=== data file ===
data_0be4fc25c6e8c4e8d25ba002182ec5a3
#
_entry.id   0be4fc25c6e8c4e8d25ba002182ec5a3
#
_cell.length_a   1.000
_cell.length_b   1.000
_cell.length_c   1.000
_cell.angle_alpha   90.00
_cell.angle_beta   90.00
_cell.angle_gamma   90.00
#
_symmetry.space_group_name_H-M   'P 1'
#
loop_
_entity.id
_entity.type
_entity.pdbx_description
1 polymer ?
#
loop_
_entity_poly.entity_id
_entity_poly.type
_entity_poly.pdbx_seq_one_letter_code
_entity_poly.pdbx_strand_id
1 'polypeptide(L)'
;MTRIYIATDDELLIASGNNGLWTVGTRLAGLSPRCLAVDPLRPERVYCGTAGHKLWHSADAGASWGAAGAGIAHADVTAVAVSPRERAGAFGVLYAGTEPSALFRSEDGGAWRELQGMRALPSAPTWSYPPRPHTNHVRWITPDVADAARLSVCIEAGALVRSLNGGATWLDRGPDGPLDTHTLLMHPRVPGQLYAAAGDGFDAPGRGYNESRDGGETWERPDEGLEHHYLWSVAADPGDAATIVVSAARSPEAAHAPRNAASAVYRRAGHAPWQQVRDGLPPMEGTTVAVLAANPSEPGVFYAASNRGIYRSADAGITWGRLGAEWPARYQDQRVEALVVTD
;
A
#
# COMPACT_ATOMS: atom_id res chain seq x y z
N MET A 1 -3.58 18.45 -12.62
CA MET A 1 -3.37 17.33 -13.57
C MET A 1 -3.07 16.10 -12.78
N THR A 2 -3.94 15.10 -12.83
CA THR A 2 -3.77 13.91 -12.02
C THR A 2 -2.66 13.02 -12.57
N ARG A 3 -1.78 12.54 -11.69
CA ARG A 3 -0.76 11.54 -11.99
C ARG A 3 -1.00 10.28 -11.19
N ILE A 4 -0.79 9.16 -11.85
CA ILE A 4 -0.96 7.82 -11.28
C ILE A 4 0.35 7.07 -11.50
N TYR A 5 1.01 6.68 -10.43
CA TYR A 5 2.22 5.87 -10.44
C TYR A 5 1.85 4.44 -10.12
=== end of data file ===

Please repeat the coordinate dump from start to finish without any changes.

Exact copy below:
data_0be4fc25c6e8c4e8d25ba002182ec5a3
#
_entry.id   0be4fc25c6e8c4e8d25ba002182ec5a3
#
_cell.length_a   1.000
_cell.length_b   1.000
_cell.length_c   1.000
_cell.angle_alpha   90.00
_cell.angle_beta   90.00
_cell.angle_gamma   90.00
#
_symmetry.space_group_name_H-M   'P 1'
#
loop_
_entity.id
_entity.type
_entity.pdbx_description
1 polymer ?
#
loop_
_entity_poly.entity_id
_entity_poly.type
_entity_poly.pdbx_seq_one_letter_code
_entity_poly.pdbx_strand_id
1 'polypeptide(L)'
;MTRIYIATDDELLIASGNNGLWTVGTRLAGLSPRCLAVDPLRPERVYCGTAGHKLWHSADAGASWGAAGAGIAHADVTAVAVSPRERAGAFGVLYAGTEPSALFRSEDGGAWRELQGMRALPSAPTWSYPPRPHTNHVRWITPDVADAARLSVCIEAGALVRSLNGGATWLDRGPDGPLDTHTLLMHPRVPGQLYAAAGDGFDAPGRGYNESRDGGETWERPDEGLEHHYLWSVAADPGDAATIVVSAARSPEAAHAPRNAASAVYRRAGHAPWQQVRDGLPPMEGTTVAVLAANPSEPGVFYAASNRGIYRSADAGITWGRLGAEWPARYQDQRVEALVVTD
;
A
#
# COMPACT_ATOMS: atom_id res chain seq x y z
N MET A 1 -3.58 18.45 -12.62
CA MET A 1 -3.37 17.33 -13.57
C MET A 1 -3.07 16.10 -12.78
N THR A 2 -3.94 15.10 -12.83
CA THR A 2 -3.77 13.91 -12.02
C THR A 2 -2.66 13.02 -12.57
N ARG A 3 -1.78 12.54 -11.69
CA ARG A 3 -0.76 11.54 -11.99
C ARG A 3 -1.00 10.28 -11.19
N ILE A 4 -0.79 9.16 -11.85
CA ILE A 4 -0.96 7.82 -11.28
C ILE A 4 0.35 7.07 -11.50
N TYR A 5 1.01 6.68 -10.43
CA TYR A 5 2.22 5.87 -10.44
C TYR A 5 1.85 4.44 -10.12